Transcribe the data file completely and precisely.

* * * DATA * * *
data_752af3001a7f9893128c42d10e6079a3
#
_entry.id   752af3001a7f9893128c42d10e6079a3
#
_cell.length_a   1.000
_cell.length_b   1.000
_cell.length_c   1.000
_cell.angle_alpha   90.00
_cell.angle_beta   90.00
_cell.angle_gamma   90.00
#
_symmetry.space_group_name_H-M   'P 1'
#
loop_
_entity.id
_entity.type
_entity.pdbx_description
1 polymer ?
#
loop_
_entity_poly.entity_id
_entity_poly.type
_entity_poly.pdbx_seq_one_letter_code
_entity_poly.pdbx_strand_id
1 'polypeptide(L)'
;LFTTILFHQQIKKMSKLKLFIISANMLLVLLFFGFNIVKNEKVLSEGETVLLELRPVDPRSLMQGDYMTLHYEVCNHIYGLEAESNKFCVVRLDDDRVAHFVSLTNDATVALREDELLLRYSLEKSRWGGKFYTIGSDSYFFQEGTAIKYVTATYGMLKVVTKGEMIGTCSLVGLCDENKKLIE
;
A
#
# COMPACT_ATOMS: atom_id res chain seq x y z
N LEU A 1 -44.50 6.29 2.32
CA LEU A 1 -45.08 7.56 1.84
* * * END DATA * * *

data_752af3001a7f9893128c42d10e6079a3
#
_entry.id   752af3001a7f9893128c42d10e6079a3
#
_cell.length_a   1.000
_cell.length_b   1.000
_cell.length_c   1.000
_cell.angle_alpha   90.00
_cell.angle_beta   90.00
_cell.angle_gamma   90.00
#
_symmetry.space_group_name_H-M   'P 1'
#
loop_
_entity.id
_entity.type
_entity.pdbx_description
1 polymer ?
#
loop_
_entity_poly.entity_id
_entity_poly.type
_entity_poly.pdbx_seq_one_letter_code
_entity_poly.pdbx_strand_id
1 'polypeptide(L)'
;LFTTILFHQQIKKMSKLKLFIISANMLLVLLFFGFNIVKNEKVLSEGETVLLELRPVDPRSLMQGDYMTLHYEVCNHIYGLEAESNKFCVVRLDDDRVAHFVSLTNDATVALREDELLLRYSLEKSRWGGKFYTIGSDSYFFQEGTAIKYVTATYGMLKVVTKGEMIGTCSLVGLCDENKKLIE
;
A
#
# COMPACT_ATOMS: atom_id res chain seq x y z
N LEU A 1 -44.50 6.29 2.32
CA LEU A 1 -45.08 7.56 1.84